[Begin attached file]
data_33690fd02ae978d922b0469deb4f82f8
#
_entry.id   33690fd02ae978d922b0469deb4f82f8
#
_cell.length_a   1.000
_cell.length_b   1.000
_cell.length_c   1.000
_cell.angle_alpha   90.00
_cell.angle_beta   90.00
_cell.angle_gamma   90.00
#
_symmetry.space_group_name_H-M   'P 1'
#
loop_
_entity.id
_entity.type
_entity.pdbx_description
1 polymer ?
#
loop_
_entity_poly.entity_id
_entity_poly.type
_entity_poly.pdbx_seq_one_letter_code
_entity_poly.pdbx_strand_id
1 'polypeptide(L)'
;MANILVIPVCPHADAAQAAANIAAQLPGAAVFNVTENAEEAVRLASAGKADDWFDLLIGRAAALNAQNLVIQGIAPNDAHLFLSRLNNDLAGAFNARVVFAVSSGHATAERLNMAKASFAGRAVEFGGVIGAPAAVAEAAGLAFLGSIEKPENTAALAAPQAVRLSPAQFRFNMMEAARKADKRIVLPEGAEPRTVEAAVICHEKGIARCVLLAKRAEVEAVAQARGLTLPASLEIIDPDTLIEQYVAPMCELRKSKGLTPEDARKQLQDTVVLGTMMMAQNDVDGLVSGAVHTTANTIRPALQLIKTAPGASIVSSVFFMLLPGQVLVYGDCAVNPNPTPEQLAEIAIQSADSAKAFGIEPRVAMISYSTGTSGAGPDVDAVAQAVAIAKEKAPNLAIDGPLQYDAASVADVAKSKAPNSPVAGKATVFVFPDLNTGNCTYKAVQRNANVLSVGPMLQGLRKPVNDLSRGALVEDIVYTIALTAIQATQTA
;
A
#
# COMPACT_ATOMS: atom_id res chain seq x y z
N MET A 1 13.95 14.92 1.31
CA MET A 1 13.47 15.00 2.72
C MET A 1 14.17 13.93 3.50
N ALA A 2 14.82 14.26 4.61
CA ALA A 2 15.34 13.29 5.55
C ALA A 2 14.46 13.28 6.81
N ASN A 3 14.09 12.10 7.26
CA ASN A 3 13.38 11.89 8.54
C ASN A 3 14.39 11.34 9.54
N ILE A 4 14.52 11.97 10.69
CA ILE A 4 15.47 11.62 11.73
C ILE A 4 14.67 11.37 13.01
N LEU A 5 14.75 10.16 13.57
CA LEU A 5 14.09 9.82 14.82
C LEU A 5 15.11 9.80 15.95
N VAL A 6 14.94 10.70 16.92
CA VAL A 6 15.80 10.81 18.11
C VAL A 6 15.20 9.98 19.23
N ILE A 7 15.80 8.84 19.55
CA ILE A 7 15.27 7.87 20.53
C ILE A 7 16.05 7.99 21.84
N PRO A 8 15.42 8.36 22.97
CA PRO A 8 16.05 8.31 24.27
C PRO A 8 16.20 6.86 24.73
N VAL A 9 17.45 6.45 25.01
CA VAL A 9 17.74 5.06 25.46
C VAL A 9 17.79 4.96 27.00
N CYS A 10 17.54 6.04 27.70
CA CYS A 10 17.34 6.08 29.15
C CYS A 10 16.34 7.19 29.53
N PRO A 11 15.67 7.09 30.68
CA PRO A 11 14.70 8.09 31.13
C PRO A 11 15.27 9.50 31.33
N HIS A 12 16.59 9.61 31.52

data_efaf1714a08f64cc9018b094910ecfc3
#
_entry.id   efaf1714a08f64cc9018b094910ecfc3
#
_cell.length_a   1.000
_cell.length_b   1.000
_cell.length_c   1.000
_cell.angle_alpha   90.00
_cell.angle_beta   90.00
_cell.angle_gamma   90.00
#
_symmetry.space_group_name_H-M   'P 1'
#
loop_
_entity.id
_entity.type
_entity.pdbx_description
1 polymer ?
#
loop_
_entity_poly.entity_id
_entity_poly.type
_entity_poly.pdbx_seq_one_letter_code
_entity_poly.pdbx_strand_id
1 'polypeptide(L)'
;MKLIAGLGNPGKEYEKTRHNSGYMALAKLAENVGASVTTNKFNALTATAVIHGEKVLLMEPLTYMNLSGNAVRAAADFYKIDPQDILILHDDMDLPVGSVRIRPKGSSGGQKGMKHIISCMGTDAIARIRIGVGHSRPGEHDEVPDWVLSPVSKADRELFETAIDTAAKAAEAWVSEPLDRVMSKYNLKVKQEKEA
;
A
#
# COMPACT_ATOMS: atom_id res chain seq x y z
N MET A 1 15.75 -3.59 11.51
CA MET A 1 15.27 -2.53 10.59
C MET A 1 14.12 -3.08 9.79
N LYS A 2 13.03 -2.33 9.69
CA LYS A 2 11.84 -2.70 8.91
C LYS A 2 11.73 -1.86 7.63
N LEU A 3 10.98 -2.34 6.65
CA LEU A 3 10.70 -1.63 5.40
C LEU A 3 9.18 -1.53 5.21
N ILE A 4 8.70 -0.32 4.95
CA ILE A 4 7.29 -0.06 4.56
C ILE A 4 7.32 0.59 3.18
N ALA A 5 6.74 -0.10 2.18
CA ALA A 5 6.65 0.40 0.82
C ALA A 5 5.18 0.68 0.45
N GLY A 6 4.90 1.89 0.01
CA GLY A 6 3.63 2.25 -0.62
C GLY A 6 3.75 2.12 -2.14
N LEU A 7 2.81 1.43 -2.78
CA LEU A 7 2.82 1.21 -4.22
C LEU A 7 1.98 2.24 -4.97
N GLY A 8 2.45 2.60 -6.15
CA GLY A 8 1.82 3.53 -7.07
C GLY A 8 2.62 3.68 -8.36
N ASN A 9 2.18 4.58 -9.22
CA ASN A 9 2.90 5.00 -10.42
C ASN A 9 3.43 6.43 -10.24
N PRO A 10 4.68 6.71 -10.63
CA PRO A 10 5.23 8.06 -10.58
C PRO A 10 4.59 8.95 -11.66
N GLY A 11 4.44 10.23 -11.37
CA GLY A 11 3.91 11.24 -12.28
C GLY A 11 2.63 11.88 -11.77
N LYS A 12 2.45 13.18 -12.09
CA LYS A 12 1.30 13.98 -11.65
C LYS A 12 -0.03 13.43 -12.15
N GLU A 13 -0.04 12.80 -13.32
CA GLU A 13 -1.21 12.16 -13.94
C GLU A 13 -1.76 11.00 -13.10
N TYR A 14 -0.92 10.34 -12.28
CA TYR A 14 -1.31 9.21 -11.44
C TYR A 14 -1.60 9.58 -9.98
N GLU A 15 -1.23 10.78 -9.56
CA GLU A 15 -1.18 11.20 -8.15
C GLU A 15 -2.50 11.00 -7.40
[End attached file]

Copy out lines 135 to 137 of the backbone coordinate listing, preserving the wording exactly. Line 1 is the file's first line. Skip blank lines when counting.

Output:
CA TYR A 14 -1.31 9.21 -11.44
C TYR A 14 -1.60 9.58 -9.98
N GLU A 15 -1.23 10.78 -9.56